# Homomorphism of External Direct Products/General Result

## Theorem

Let $n \in \N_{>0}$.

Let:

$\displaystyle \left({\mathcal S_n, \circledcirc_n}\right) := \prod_{k \mathop = 1}^n S_k = \left({S_1, \circ_1}\right) \times \left({S_2, \circ_2}\right) \times \cdots \times \left({S_n, \circ_n}\right)$
$\displaystyle \left({\mathcal T_n, \circledast_n}\right) := \prod_{k \mathop = 1}^n T_k = \left({T_1, \ast_1}\right) \times \left({T_2, \ast_2}\right) \times \cdots \times \left({T_n, \ast_n}\right)$

Let $\Phi_n: \left({\mathcal S_n, \circledcirc_n}\right) \to \left({\mathcal T_n, \circledast_n}\right)$ be the mapping defined as:

$\Phi_n: \left({s_1, \ldots, s_n}\right) := \begin{cases} \phi_1 \left({s_1}\right) & : n = 1 \\ \left({\phi_1 \left({s_1}\right), \phi_2 \left({s_2}\right)}\right) & : n = 2 \\ \left({\Phi_n \left({s_1, \ldots, s_{n - 1} }\right), \phi_n \left({s_n}\right)}\right) & : n > 2 \\ \end{cases}$

That is:

$\Phi_n: \left({s_1, \ldots, s_n}\right) := \left({\phi_1 \left({s_1}\right), \phi_2 \left({s_2}\right), \ldots, \phi_n \left({s_n}\right)}\right)$

Let $\phi_k: \left({S_k, \circ_k}\right) \to \left({T_k, \ast_k}\right)$ be a homomorphism for each $k \in \left\{{1, 2, \ldots, n}\right\}$.

Then $\Phi_n$ is a homomorphism from $\left({\mathcal S_n, \circledcirc_n}\right)$ to $\left({\mathcal T_n, \circledast_n}\right)$.

## Proof

Proof by induction:

For all $n \in \N_{> 0}$, let $P \left({n}\right)$ be the proposition:

$\Phi_n: \left({\mathcal S_n, \circledcirc_n}\right) \to \left({\mathcal T_n, \circledast_n}\right)$ is a homomorphism.

### Basis for the Induction

$P \left({1}\right)$ is true, as this just says:

$\Phi_1 = \phi_1: \left({S_1, \circ_1}\right) \to \left({T_1, \ast_1}\right)$ is a homomorphism

which holds by hypothesis.

$P \left({2}\right)$ is the case:

$\Phi_2 = \phi_1 \times \phi_2: \left({S_1 \times S_2, \circledcirc_2}\right) \to \left({T_1 \times T_2, \circledast_2}\right)$ is a homomorphism

which has been proved in Homomorphism of External Direct Products.

This is our basis for the induction.

### Induction Hypothesis

Now we need to show that, if $P \left({m}\right)$ is true, where $m \ge 2$, then it logically follows that $P \left({m+1}\right)$ is true.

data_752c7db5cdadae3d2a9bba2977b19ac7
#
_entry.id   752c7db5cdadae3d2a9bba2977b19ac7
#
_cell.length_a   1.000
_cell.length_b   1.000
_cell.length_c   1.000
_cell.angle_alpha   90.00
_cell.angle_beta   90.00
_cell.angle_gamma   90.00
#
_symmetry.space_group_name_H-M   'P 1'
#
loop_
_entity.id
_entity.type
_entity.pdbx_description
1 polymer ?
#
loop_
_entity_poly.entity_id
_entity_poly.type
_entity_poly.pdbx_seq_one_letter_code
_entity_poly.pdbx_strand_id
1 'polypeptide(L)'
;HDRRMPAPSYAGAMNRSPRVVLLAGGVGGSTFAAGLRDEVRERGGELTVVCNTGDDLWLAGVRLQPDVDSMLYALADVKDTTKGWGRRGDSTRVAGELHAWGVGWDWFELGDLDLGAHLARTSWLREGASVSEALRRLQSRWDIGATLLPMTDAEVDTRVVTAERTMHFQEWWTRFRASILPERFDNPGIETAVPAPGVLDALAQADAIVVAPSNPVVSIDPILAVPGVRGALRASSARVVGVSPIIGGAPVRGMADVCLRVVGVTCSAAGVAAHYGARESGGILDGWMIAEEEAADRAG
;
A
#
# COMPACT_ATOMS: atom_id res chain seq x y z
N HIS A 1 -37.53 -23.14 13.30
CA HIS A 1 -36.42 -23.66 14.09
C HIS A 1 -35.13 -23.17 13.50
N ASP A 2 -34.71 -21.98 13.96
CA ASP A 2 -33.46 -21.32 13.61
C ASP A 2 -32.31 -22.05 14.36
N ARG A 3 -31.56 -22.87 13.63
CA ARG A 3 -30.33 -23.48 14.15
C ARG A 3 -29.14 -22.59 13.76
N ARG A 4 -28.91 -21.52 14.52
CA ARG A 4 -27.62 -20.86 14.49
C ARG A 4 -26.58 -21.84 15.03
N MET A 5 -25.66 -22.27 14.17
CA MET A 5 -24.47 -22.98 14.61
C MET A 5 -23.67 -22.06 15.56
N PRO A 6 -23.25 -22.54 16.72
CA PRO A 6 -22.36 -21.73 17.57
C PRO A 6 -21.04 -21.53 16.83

So this is our induction hypothesis:

$\Phi_m: \left({\mathcal S_m, \circledcirc_m}\right) \to \left({\mathcal T_m, \circledast_m}\right)$ is a homomorphism.

Then we need to show:

$\Phi_{m+1}: \left({\mathcal S_{m+1}, \circledcirc_{m+1}}\right) \to \left({\mathcal T_{m+1}, \circledast_{m+1}}\right)$ is a homomorphism.

### Induction Step

This is our induction step:

Let $\left({s_1, \ldots, s_{m+1}}\right)$ and $\left({t_1, \ldots, t_{m+1}}\right)$ be arbitrary elements of $\mathcal S_{m+1}$.

 $\displaystyle$  $\displaystyle \Phi_{m+1} \left({\left({s_1, \ldots, s_{m+1} }\right) \circledcirc_{m+1} \left({t_1, \ldots, t_{m+1} }\right)}\right)$ $\displaystyle$ $=$ $\displaystyle \Phi_{m+1} \left({\left({\left({s_1, \ldots, s_m}\right), s_{m+1} }\right) \circledcirc_{m+1} \left({\left({t_1, \ldots, t_m}\right), t_{m+1} }\right)}\right)$ Definition of Cartesian Product $\displaystyle$ $=$ $\displaystyle \left({\Phi_m \left({\left({s_1, \ldots, s_m}\right) \circledcirc_m \left({t_1, \ldots, t_m}\right)}\right), s_{m+1} \circ_{m+1} t_{m+1} }\right)$ Definition of External Direct Product $\displaystyle$ $=$ $\displaystyle \left({\Phi_m \left({\left({s_1, \ldots, s_m}\right) \circledcirc_m \left({t_1, \ldots, t_m}\right)}\right), \phi_{m+1} \left({s_{m+1} }\right) \ast_{m+1} \phi_{m+1} \left({t_{m+1} }\right) }\right)$ $\phi_{m+1}$ is a Homomorphism $\displaystyle$ $=$ $\displaystyle \left({\Phi_m \left({s_1, \ldots, s_m}\right) \circledast_m \Phi_m \left({t_1, \ldots, t_m}\right), \phi_{m+1} \left({s_{m+1} }\right) \ast_{m+1} \phi_{m+1} \left({t_{m+1} }\right) }\right)$ Induction Hypothesis $\displaystyle$ $=$ $\displaystyle \Phi_{m+1} \left({s_1, \ldots, s_m, s_{m+1} }\right) \circledast_{m+1} \Phi_{m+1} \left({t_1, \ldots, t_m, t_{m+1} }\right)$ Definition of External Direct Product

So $P \left({m}\right) \implies P \left({m+1}\right)$ and the result follows by the Principle of Mathematical Induction.

Therefore:

$\forall n \in \N_{>0}: \Phi_n: \left({\mathcal S_n, \circledcirc_n}\right) \to \left({\mathcal T_n, \circledast_n}\right)$ is a homomorphism.

$\blacksquare$